You don’t forget the eyes of the man who killed your daddy.
Jacob never would.
And now those eyes were watching him over a bale of straw, even though Jacob knew Tim Peterson had died two years before.
Tom was the spitting image of his father.
Jacob spat on the ground behind Dalton’s mill. Already, the western wind cut through his elkskin coat like a hatchet, and snow fell in clumps.
It was going to be the coldest night of the year. Deadly.
Each man had a hand on one end of the bale. “Get your own straw, Peterson,” Jacob said.
Isaac Dalton paced nervously between the two of them, and now he turned to Jacob.
“This is the last straw in town, Jacob. Maybe in the county!”
Jacob moved his free hand up under the tail of his jacket but froze when a young woman holding a baby stepped around the corner of the building and sidled up next to Tom.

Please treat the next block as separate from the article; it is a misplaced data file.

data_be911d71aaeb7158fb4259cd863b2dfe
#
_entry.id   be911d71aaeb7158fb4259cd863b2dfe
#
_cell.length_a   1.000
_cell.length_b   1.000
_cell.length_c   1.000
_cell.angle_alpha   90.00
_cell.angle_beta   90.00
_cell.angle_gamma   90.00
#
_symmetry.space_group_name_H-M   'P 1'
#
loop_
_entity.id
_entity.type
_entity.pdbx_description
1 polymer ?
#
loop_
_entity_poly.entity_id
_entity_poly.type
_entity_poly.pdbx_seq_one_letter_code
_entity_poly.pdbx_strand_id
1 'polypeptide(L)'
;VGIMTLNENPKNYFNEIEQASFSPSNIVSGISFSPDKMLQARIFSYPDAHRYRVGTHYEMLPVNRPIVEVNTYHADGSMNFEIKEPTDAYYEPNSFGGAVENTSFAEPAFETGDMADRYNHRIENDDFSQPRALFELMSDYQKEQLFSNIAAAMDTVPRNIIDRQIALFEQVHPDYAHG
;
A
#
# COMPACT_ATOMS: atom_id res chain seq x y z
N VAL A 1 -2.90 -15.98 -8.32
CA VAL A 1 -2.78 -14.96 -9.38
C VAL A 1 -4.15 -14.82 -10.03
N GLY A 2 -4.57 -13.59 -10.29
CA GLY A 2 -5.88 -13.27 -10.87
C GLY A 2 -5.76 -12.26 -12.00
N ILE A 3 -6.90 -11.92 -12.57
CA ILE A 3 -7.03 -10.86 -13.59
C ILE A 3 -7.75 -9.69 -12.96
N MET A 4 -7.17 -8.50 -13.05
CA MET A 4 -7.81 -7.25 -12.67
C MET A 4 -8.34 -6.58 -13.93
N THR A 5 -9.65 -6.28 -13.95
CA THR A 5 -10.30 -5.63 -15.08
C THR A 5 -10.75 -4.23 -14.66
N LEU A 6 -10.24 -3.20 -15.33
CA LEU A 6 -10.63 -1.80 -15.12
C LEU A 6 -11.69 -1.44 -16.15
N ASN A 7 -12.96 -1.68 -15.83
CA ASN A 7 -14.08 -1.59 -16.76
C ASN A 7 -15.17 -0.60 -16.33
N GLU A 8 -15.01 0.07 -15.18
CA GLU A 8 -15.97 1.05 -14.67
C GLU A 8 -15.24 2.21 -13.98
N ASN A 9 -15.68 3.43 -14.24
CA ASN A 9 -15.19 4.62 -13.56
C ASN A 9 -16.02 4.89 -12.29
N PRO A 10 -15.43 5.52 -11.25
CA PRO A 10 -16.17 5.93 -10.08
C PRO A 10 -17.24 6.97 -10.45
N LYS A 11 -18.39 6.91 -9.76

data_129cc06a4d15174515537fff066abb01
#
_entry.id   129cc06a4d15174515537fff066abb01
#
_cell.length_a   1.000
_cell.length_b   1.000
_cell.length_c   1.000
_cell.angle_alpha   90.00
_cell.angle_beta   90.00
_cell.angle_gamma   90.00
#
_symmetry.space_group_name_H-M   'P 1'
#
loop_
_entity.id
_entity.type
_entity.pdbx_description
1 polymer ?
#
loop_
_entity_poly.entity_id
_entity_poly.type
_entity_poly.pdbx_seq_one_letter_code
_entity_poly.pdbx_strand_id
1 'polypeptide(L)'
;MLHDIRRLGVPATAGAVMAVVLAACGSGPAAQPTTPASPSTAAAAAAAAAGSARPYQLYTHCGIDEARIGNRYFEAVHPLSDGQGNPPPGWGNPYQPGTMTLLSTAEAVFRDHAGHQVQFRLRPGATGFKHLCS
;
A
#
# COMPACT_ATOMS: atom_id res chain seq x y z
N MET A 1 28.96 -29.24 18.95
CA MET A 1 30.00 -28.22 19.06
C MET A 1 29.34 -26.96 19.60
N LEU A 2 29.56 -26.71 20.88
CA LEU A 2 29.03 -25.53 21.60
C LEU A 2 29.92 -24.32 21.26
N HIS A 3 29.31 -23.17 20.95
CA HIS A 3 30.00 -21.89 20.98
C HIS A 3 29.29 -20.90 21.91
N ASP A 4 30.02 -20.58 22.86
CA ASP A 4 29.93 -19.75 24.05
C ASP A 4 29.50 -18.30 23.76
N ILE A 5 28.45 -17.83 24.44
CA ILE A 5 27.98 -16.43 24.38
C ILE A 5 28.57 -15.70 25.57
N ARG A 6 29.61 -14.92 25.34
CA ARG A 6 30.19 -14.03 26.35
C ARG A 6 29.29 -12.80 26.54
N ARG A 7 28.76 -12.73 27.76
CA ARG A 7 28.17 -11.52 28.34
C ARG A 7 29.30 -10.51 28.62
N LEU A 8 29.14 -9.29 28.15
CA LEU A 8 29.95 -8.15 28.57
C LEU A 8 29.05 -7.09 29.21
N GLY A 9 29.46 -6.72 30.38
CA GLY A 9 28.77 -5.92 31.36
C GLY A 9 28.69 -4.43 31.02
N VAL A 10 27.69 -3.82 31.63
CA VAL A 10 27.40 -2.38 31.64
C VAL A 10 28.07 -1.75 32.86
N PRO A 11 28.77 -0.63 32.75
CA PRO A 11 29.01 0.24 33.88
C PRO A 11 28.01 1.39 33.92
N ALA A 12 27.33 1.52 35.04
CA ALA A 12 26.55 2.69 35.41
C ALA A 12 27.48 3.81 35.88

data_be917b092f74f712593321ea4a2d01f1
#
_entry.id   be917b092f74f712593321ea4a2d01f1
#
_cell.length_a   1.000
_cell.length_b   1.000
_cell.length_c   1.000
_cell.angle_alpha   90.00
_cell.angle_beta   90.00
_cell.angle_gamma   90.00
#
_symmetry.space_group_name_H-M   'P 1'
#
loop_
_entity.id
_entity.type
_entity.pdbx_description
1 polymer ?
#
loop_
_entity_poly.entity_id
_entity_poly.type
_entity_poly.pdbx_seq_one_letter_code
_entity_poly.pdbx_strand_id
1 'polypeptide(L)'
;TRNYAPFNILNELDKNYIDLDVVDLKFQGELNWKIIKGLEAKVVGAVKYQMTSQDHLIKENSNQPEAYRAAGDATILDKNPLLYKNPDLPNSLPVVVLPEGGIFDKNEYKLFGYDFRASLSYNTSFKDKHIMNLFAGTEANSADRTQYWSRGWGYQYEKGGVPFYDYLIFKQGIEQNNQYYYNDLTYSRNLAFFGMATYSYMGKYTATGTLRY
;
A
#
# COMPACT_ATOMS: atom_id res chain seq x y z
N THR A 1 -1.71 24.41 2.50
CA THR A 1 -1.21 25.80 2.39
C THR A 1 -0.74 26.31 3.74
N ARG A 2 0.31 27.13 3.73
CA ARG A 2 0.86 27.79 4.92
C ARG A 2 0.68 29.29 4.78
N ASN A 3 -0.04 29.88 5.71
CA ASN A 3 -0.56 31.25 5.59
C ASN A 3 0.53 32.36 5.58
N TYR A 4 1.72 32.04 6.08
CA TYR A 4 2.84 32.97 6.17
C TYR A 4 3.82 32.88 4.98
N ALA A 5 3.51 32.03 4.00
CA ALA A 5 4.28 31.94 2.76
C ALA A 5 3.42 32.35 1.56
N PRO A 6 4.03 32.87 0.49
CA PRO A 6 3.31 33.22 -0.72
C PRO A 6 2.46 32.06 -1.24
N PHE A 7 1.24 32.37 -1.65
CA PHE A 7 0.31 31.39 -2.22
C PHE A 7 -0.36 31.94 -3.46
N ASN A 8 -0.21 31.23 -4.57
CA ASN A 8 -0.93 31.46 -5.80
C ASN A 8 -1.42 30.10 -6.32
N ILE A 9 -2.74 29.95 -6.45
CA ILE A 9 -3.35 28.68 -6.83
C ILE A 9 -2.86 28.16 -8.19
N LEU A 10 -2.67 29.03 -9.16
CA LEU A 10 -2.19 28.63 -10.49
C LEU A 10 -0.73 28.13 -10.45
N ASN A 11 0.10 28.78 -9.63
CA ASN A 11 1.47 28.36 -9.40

“We need to get home and bed the calves, Tom. They’ll freeze to death if we don’t, and then …”
“Pa!” Jasper said from Jacob’s side. “Don’t let them take Rocky’s straw!”
Jacob relaxed his gun hand and tussled his boy’s hair. “I reckon that dog can hunker down in your bed tonight, Jasper. Assuming you got no objections to that.”
“Oh, boy!” Jasper exclaimed, and ran toward their wagon.
The two men stared into each other’s eyes for a few seconds more, then Jacob turned and walked after his son.
“What happened, Jacob?” Molly asked as he climbed into the carriage.
Jacob didn’t look at his wife but picked up the reins and started the team on their way.
“A main ain’t his father,” he said to no one in particular.